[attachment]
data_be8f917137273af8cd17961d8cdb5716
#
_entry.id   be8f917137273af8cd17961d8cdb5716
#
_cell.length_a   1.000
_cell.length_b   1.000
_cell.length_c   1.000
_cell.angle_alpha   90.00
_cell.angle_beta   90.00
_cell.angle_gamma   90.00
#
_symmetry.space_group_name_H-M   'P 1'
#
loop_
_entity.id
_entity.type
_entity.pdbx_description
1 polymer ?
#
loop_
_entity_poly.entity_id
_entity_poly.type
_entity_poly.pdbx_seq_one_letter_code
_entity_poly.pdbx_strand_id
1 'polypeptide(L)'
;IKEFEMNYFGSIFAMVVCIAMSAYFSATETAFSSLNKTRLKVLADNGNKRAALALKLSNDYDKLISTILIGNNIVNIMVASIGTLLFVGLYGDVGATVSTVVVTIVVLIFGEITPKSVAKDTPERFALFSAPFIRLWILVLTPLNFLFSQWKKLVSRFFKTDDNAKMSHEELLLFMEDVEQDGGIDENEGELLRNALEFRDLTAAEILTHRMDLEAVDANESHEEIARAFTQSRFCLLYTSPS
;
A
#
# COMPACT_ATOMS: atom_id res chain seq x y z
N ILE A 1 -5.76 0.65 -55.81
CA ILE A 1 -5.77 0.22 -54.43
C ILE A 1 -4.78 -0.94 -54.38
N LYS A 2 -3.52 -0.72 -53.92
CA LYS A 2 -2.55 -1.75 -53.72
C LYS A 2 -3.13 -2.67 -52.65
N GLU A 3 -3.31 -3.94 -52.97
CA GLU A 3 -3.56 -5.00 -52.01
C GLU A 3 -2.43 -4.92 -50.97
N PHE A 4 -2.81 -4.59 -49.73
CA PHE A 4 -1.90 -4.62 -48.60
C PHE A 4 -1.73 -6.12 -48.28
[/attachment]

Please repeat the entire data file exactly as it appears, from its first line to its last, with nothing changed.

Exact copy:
data_be8f917137273af8cd17961d8cdb5716
#
_entry.id   be8f917137273af8cd17961d8cdb5716
#
_cell.length_a   1.000
_cell.length_b   1.000
_cell.length_c   1.000
_cell.angle_alpha   90.00
_cell.angle_beta   90.00
_cell.angle_gamma   90.00
#
_symmetry.space_group_name_H-M   'P 1'
#
loop_
_entity.id
_entity.type
_entity.pdbx_description
1 polymer ?
#
loop_
_entity_poly.entity_id
_entity_poly.type
_entity_poly.pdbx_seq_one_letter_code
_entity_poly.pdbx_strand_id
1 'polypeptide(L)'
;IKEFEMNYFGSIFAMVVCIAMSAYFSATETAFSSLNKTRLKVLADNGNKRAALALKLSNDYDKLISTILIGNNIVNIMVASIGTLLFVGLYGDVGATVSTVVVTIVVLIFGEITPKSVAKDTPERFALFSAPFIRLWILVLTPLNFLFSQWKKLVSRFFKTDDNAKMSHEELLLFMEDVEQDGGIDENEGELLRNALEFRDLTAAEILTHRMDLEAVDANESHEEIARAFTQSRFCLLYTSPS
;
A
#
# COMPACT_ATOMS: atom_id res chain seq x y z
N ILE A 1 -5.76 0.65 -55.81
CA ILE A 1 -5.77 0.22 -54.43
C ILE A 1 -4.78 -0.94 -54.38
N LYS A 2 -3.52 -0.72 -53.92
CA LYS A 2 -2.55 -1.75 -53.72
C LYS A 2 -3.13 -2.67 -52.65
N GLU A 3 -3.31 -3.94 -52.97
CA GLU A 3 -3.56 -5.00 -52.01
C GLU A 3 -2.43 -4.92 -50.97
N PHE A 4 -2.81 -4.59 -49.73
CA PHE A 4 -1.90 -4.62 -48.60
C PHE A 4 -1.73 -6.12 -48.28